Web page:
The answer to this question must be negative. Ms. Thomas’s argument that she meets the second Brunner prong is contradicted by the record. Foremost, she is, by her own admission, capable of employment in sedentary work environments. Second, her actual employment experience demonstrates that after losing the call center job, she was hired by three different employers, although she quit when they were unable to accommodate her need to remain sedentary for periods of time during her shifts. Finally, she lost her job at the call center not because of physical problems beyond her control but for a violation of company policies.

In sum, there is no evidence that Ms. Thomas’s present circumstances, difficult as they are, are likely to persist throughout a significant portion of the loans’ repayment period. Under the standard adopted by this court and the vast majority of other circuit courts, Ms. Thomas is not eligible for a discharge of her student loans.

IV. Critiques of Brunner and Gerhardt

Although the lower courts’ decision must be affirmed in light of our governing authority, Ms. Thomas, along with an amicus, expends much of her briefing on an extended critique of Brunner / Gerhardt and a plea that these decisions be reevaluated. She argues that Brunner is no longer good law because the court failed to engage in the close textual analysis that, accurately conducted, would have substantially ameliorated the debtor’s burden to show "undue hardship." Ms. Thomas further argues that Brunner , if good law at all, should only be applied to "unsympathetic" student loan default debtors. Finally, Ms. Thomas contends that from a practical and policy standpoint, Brunner no longer suits the times.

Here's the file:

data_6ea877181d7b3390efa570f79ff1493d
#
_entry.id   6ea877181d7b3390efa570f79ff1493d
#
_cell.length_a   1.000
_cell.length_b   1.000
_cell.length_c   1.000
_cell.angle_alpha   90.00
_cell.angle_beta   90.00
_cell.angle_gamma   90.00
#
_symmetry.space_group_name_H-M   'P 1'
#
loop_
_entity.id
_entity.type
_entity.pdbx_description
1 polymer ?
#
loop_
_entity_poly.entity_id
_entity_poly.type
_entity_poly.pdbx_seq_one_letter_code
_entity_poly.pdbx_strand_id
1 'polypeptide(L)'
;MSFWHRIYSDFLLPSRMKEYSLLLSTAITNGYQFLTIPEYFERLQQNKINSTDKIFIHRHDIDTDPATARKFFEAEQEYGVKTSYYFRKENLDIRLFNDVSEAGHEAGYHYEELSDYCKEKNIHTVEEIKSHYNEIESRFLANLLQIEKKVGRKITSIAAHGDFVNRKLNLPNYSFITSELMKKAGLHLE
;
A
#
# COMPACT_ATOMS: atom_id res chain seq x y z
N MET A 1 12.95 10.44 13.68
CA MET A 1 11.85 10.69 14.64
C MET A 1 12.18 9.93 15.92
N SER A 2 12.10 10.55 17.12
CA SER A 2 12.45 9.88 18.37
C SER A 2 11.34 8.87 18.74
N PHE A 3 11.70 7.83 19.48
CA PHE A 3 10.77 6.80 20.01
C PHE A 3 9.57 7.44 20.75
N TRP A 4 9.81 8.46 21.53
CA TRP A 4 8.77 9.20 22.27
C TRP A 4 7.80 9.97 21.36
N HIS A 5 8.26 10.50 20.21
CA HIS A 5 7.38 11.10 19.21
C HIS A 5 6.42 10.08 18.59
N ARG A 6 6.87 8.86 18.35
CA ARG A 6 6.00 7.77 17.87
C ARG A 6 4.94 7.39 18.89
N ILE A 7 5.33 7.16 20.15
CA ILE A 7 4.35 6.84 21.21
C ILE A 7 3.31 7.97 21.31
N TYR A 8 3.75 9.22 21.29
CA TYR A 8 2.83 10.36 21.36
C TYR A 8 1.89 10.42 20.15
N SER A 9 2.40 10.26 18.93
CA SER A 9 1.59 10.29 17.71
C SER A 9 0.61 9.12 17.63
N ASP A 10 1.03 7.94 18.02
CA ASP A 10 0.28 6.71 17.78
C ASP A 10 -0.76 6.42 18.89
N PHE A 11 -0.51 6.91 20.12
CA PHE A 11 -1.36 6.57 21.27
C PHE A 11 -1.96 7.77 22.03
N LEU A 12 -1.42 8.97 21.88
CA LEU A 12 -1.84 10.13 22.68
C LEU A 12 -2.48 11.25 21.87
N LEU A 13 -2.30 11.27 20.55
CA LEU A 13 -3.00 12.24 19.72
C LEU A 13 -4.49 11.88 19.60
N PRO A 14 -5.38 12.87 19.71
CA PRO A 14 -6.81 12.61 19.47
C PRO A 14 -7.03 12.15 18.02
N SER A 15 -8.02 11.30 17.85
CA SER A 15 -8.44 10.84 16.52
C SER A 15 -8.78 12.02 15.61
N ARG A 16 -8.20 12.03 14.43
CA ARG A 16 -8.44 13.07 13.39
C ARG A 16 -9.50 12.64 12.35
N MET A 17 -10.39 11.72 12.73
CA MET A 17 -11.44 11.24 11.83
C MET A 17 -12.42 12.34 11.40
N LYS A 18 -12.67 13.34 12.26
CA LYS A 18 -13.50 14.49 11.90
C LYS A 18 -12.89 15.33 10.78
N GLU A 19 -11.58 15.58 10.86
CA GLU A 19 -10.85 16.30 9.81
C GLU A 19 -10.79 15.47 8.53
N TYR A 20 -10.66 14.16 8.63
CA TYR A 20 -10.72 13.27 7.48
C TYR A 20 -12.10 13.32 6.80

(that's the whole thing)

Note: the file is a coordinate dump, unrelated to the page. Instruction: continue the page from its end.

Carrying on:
These critiques are unconvincing in view of both the text of § 523(a)(8) and the context in which the provision was created and amended. Congress has amended federal bankruptcy law on several occasions, increasing the threshold for student loan discharges each time, before finally settling on an "undue hardship" standard. Before 1976, student loans were easily dischargeable. Abuses of the readily available discharge occurred. That year, Congress passed amendments to the Higher Education Act of 1965 requiring student loans to have been in repayment status for at least five years before they could be discharged, unless the debtor could show that repayment would cause undue hardship. Pub. L. 94-482 (Oct. 12, 1976). Section 523(a)(8) was formally created two years later and incorporated essentially the same terms contained in the Education Amendments of 1976. Pub. L. 95-598 (Nov. 6, 1978). See, e.g., In re Pelkowski , 990 F.2d 737, 742–43 (3d Cir. 1993) ("It is undisputed that section 523(a)(8) was enacted in response to the belief that students were taking advantage of the loan program," and the provision’s passage "focused on the twin goals of rescuing the student loan program from fiscal doom and preventing abuse of the bankruptcy process by undeserving debtors").